The UK government’s post-Brexit plan to ditch all EU laws by the end of next year have fallen further into jeopardy, after civil servants discovered 1,400 more pieces of retained legislation.
Prime Minister Rishi Sunak is reviewing his pledge to review or replace all 2,400 pieces of retained EU legislation by the end of 2023 and his ditched his plans for a new civil service unit dedicated to reviewing Brussels’ laws.
The Financial Times today reports that civil servants now believe there are in fact 3,900 pieces of legislation on the UK statute books.
The forgotten 1,400 pieces of legislation were found in the National Archives by Whitehall civil servants, but have not yet been verified by the government.
Ex-business secretary Jacob Rees-Mogg was told that his department would have needed 400 civil servants to review or repeal just 300 pieces of retained legislation.
New business secretary Grant Shapps reportedly wants to take a slower pace in reviewing the laws.
Sunak promised to review and replace all EU legislation by the end of 2023 during his Tory leadership campaign.
He also promised the now canned Brexit delivery unit in a leadership video, which saw a faceless man putting EU laws in a paper shredder to the tune of Ode to Joy – the EU’s official anthem.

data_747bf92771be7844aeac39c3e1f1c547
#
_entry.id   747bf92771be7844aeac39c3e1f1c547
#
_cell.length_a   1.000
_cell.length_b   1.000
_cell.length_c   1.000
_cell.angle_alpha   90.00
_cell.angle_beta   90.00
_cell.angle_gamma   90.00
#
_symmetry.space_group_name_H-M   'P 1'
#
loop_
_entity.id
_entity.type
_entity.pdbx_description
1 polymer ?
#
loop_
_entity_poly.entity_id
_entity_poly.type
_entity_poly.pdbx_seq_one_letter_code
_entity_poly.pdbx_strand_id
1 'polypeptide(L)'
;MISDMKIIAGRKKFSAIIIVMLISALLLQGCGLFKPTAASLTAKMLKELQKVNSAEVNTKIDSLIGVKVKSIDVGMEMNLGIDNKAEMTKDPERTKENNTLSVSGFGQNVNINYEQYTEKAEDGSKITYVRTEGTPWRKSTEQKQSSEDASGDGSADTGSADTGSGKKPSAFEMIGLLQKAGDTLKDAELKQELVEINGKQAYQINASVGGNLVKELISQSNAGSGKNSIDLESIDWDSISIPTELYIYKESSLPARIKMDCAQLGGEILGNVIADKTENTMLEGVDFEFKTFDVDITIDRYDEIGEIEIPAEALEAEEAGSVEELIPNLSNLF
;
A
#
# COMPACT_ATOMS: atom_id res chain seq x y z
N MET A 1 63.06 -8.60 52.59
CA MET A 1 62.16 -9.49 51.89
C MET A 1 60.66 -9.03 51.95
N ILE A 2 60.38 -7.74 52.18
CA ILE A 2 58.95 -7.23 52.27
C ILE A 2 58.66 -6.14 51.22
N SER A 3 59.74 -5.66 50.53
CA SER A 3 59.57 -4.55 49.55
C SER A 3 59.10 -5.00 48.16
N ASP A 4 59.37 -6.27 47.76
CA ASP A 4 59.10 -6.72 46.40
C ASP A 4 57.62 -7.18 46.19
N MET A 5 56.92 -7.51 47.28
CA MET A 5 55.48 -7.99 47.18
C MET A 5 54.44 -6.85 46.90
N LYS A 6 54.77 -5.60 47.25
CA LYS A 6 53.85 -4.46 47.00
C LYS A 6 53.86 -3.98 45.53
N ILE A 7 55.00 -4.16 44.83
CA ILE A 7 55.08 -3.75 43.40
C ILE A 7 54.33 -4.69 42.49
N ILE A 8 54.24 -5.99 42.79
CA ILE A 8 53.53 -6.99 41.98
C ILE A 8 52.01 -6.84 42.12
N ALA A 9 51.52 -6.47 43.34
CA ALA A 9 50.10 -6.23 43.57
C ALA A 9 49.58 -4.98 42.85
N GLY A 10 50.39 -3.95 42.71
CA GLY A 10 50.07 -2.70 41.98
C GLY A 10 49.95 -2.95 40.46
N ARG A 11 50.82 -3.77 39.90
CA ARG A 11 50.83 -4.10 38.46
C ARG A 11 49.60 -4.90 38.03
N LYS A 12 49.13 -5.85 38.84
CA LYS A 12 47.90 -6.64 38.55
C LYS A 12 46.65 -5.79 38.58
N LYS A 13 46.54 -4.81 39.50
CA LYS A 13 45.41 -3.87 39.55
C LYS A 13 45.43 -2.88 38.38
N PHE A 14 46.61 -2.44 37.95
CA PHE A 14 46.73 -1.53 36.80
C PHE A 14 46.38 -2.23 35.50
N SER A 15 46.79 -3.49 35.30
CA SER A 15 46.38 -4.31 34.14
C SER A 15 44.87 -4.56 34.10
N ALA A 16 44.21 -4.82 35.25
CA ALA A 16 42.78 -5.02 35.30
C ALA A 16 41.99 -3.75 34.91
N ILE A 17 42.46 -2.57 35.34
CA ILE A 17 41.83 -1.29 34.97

MPs began debating the Retained EU Law Bill last month, which was championed by Rees-Mogg.
The bill proposes that any piece of EU legislation that has not been reviewed and either replaced or kept by the end of 2023 will be automatically scrapped.
However, there is a clause in the bill which can extend this deadline until 2026.
European Comission Vice President Maros Sefcovic, who leads on Brexit for Brussels, yesterday warned the UK against a quick bonfire of EU laws.
He said it would pile “even more cost” on UK businesses during a period of “severe economic strains”.
“More divergence will carry even more cost and will further deepen the barriers to trade between the EU and the UK,” he said in a speech in London,” he said.